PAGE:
It’s 4 days before my daughter and I join 13 other people from our church for a mission trip to Ecuador. The reality of what we are about to do is finally beginning to sink in. Although I’ve been to Ecuador before, there are still butterflies.
Will any of us be detained in the airport? Will we find ourselves in a difficult situation because we don’t know the language or culture? Will I be able to keep my daughter safe? Will we get sick from the food? The worries are sometimes overwhelming.
However, even though we are nervous, we are also excited. We get to meet new people, attempt to communicate when we don’t speak the language, try new foods, see beautiful landscapes we may only see once in our lives, and spread the love of Christ in the process.
I’m personally excited to share this experience with my daughter. The last mission trip really changed my perspective on life and I know it will do the same for her.
Affecting me in a deep and profound way were the two home visits we made in Quito, Ecuador.
One was the home of a disabled couple. We discovered this couple must maneuver a wheelchair and walker up a damaged walk, climb a few stairs, and navigate some tight corners just to reach their front door. Once inside their 2 room apartment, we found it furnished with only a couple of plastic lawn chairs. A clothesline was strung across the living area with clothes drying above the concrete floor. They had very little food in their tiny kitchen with tiny refrigerator. Apparently any refrigerator is a luxury in Quito so they were blessed by someone who donated it to them.
The 2nd home we visited belonged to a mom of 5 kids, one who has cerebral palsy. There was a steep staircase from the street leading down to their apartment. The 2 room apartment with a concrete floor was sparsely furnished similar to the 1st one. The other room held two beds that all six shared.
The kitchen, big enough for only 1 person to stand in, had no refrigerator or stove. The bathroom was outside and was shared with the woman upstairs. When one of the kids needed to use the bathroom, the mom was forced to lock everyone else in the apartment while she took the one outside to use the facilities. And to top off everything, the mom had to carry her child and her wheelchair up the steep staircase whenever she needed to leave the house.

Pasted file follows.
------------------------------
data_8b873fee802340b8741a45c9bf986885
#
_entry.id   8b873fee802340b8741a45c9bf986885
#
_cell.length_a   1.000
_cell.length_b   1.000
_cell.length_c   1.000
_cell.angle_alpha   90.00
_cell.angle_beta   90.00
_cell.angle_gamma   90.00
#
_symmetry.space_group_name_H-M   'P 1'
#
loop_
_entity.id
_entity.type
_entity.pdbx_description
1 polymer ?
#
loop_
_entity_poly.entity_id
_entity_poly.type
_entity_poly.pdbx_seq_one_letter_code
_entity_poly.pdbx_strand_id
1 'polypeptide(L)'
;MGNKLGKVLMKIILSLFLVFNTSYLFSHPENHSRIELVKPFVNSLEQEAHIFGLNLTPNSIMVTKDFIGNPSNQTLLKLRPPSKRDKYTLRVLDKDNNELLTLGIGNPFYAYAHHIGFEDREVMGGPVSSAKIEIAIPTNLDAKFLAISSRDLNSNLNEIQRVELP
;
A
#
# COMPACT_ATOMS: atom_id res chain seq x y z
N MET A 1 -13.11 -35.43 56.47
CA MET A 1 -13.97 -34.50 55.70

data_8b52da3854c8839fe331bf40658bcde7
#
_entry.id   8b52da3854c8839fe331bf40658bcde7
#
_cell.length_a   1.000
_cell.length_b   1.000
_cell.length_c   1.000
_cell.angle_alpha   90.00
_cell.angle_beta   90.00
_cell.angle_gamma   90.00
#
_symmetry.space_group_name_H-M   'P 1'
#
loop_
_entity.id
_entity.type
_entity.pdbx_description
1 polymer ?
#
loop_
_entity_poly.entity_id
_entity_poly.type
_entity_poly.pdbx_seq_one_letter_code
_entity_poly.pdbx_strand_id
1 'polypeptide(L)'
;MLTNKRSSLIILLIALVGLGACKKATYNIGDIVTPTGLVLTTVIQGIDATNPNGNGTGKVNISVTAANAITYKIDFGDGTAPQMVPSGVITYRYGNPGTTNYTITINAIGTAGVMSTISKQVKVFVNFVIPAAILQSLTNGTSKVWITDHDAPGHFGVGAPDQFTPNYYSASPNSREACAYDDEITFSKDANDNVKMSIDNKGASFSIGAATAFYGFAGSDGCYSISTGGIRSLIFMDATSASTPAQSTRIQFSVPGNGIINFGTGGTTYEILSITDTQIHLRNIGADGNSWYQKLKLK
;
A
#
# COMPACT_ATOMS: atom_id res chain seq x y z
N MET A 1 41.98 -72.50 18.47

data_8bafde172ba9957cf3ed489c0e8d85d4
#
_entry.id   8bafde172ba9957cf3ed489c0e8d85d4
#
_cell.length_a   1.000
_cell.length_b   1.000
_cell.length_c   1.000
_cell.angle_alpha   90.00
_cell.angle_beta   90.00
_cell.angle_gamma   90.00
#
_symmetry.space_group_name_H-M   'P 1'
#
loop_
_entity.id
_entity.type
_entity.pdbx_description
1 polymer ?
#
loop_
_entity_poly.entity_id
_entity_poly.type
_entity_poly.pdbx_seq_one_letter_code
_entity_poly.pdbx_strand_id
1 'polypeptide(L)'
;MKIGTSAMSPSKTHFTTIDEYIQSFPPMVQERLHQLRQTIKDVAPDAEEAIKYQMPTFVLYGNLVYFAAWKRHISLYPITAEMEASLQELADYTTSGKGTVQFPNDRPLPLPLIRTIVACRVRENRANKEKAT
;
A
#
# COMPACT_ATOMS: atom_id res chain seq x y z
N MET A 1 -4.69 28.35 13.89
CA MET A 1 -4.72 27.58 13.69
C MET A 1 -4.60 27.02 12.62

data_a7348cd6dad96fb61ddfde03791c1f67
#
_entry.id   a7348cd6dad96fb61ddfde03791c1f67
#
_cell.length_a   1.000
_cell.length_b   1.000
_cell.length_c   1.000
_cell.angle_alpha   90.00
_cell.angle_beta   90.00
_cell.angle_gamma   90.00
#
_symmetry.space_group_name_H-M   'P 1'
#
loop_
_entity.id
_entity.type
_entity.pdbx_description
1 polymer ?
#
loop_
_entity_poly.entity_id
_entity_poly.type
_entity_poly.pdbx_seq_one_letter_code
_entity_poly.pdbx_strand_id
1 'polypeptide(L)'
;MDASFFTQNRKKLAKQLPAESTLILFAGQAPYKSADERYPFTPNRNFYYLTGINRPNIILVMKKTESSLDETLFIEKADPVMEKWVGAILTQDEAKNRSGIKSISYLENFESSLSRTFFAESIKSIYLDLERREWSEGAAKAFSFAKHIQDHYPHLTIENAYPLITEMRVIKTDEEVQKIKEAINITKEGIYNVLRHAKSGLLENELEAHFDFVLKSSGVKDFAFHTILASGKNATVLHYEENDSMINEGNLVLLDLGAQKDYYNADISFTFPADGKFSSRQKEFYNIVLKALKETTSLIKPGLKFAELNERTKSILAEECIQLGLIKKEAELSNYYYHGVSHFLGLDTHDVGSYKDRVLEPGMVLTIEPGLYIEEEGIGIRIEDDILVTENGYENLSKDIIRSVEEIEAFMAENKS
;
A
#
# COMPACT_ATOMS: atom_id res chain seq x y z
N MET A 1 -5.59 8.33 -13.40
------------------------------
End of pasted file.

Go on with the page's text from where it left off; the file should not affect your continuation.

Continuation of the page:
The missionary who arranged the tour explained the dad abandoned this family and left them to fend for themselves. The mom had recently been fired from her job because she was caught stealing food from her work’s kitchen. The little money she made could not feed her children, so in utter desperation she resorted to stealing the food her children needed. This explained the meager food in the house.
I suddenly felt the need to escape this woman’s apartment. Choking back sobs, I ached to be alone.
The shame I felt was overwhelming. Just a few days before leaving for the trip, I had complained about our carpet and countertops. The stress of getting ready for the trip made me snap at the kids and my husband.
The appalling need in front of me was making me come to terms with the overly blessed life I was taking for granted. Even more distressing was their joy in contrast to mine. By their standards, I had it all and yet lacked joy. By my standards, they had nothing but had unmistakable joy.
My longing for more rather than being content with what I had was stealing my joy. When my family didn’t meet my expectations, they were subjected to anger and frustration. In comparison to the Ecuadorians, the love for their family superseded all other needs. Somewhere between the altar, the delivery room, and now, I had allowed that joy to turn to stress.
I came home a different person. My family comes first (after my relationship with God). Time with them is protected as much as possible. All requests for time already spoken for on my calendar receives the same response, “I already have something on the calendar for that time.” I have found this garners more forgiveness than the unwillingness to sacrifice time with family. And since I use it regularly, nobody knows when my time is filled with obligations or family.
And when the “I wants” threaten, I turn off Pinterest and pull out photos from these home visits.
I can’t wait to see how God uses the experiences on this upcoming trip to change my daughter.
We may be nervous at the unknowns. But we are also eager to get there and do what God has asked of us. To learn the lessons He has for us. To experience the culture and scenery. And hopefully make a lasting impact on the people we serve all while God is at work changing us to become more like Christ. It’s going to be an amazing trip!
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©2013 Connie Davis Johnson